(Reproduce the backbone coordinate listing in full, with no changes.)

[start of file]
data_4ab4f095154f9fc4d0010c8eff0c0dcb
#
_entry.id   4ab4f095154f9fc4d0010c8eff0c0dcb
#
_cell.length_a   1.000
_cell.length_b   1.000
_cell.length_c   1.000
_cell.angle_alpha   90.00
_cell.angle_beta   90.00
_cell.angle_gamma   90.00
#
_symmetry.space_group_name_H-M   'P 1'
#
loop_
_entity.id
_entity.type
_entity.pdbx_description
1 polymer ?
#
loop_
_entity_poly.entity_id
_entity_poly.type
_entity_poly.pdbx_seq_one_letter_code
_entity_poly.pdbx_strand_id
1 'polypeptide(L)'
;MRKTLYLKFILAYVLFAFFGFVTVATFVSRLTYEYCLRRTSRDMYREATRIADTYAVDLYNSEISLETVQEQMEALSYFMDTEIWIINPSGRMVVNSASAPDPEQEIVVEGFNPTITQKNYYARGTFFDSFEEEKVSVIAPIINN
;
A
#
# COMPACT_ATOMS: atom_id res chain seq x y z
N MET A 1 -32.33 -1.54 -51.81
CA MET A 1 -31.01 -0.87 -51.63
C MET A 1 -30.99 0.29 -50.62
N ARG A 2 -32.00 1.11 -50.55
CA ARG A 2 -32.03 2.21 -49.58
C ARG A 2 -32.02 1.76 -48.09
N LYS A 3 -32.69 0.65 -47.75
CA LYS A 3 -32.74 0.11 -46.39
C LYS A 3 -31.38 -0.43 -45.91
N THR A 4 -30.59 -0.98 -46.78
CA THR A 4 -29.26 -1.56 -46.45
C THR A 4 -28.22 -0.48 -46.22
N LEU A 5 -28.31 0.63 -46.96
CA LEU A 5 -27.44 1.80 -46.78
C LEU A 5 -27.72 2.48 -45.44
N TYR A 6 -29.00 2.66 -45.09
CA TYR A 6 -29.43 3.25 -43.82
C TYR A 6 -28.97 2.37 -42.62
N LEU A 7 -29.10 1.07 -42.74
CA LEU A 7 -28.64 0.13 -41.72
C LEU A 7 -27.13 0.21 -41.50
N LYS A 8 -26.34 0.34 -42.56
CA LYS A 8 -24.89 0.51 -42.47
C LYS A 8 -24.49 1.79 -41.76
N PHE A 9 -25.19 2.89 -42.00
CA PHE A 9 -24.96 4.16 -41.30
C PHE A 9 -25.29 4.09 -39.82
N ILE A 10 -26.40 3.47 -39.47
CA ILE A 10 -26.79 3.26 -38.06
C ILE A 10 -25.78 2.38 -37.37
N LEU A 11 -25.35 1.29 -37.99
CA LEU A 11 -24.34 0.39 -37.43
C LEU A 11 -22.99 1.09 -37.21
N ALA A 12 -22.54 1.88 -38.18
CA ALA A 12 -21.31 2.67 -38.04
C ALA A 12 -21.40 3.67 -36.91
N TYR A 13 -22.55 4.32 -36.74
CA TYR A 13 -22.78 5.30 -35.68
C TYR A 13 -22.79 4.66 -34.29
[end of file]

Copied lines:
data_4ab4f095154f9fc4d0010c8eff0c0dcb
#
_entry.id   4ab4f095154f9fc4d0010c8eff0c0dcb
#
_cell.length_a   1.000
_cell.length_b   1.000
_cell.length_c   1.000
_cell.angle_alpha   90.00
_cell.angle_beta   90.00
_cell.angle_gamma   90.00
#
_symmetry.space_group_name_H-M   'P 1'
#
loop_
_entity.id
_entity.type
_entity.pdbx_description
1 polymer ?
#
loop_
_entity_poly.entity_id
_entity_poly.type
_entity_poly.pdbx_seq_one_letter_code
_entity_poly.pdbx_strand_id
1 'polypeptide(L)'
;MRKTLYLKFILAYVLFAFFGFVTVATFVSRLTYEYCLRRTSRDMYREATRIADTYAVDLYNSEISLETVQEQMEALSYFMDTEIWIINPSGRMVVNSASAPDPEQEIVVEGFNPTITQKNYYARGTFFDSFEEEKVSVIAPIINN
;
A
#
# COMPACT_ATOMS: atom_id res chain seq x y z
N MET A 1 -32.33 -1.54 -51.81
CA MET A 1 -31.01 -0.87 -51.63
C MET A 1 -30.99 0.29 -50.62
N ARG A 2 -32.00 1.11 -50.55
CA ARG A 2 -32.03 2.21 -49.58
C ARG A 2 -32.02 1.76 -48.09
N LYS A 3 -32.69 0.65 -47.75
CA LYS A 3 -32.74 0.11 -46.39
C LYS A 3 -31.38 -0.43 -45.91
N THR A 4 -30.59 -0.98 -46.78
CA THR A 4 -29.26 -1.56 -46.45
C THR A 4 -28.22 -0.48 -46.22
N LEU A 5 -28.31 0.63 -46.96
CA LEU A 5 -27.44 1.80 -46.78
C LEU A 5 -27.72 2.48 -45.44
N TYR A 6 -29.00 2.66 -45.09
CA TYR A 6 -29.43 3.25 -43.82
C TYR A 6 -28.97 2.37 -42.62
N LEU A 7 -29.10 1.07 -42.74
CA LEU A 7 -28.64 0.13 -41.72
C LEU A 7 -27.13 0.21 -41.50
N LYS A 8 -26.34 0.34 -42.56
CA LYS A 8 -24.89 0.51 -42.47
C LYS A 8 -24.49 1.79 -41.76
N PHE A 9 -25.19 2.89 -42.00
CA PHE A 9 -24.96 4.16 -41.30
C PHE A 9 -25.29 4.09 -39.82
N ILE A 10 -26.40 3.47 -39.47
CA ILE A 10 -26.79 3.26 -38.06
C ILE A 10 -25.78 2.38 -37.37
N LEU A 11 -25.35 1.29 -37.99
CA LEU A 11 -24.34 0.39 -37.43
C LEU A 11 -22.99 1.09 -37.21
N ALA A 12 -22.54 1.88 -38.18
CA ALA A 12 -21.31 2.67 -38.04
C ALA A 12 -21.40 3.67 -36.91
N TYR A 13 -22.55 4.32 -36.74
CA TYR A 13 -22.78 5.30 -35.68
C TYR A 13 -22.79 4.66 -34.29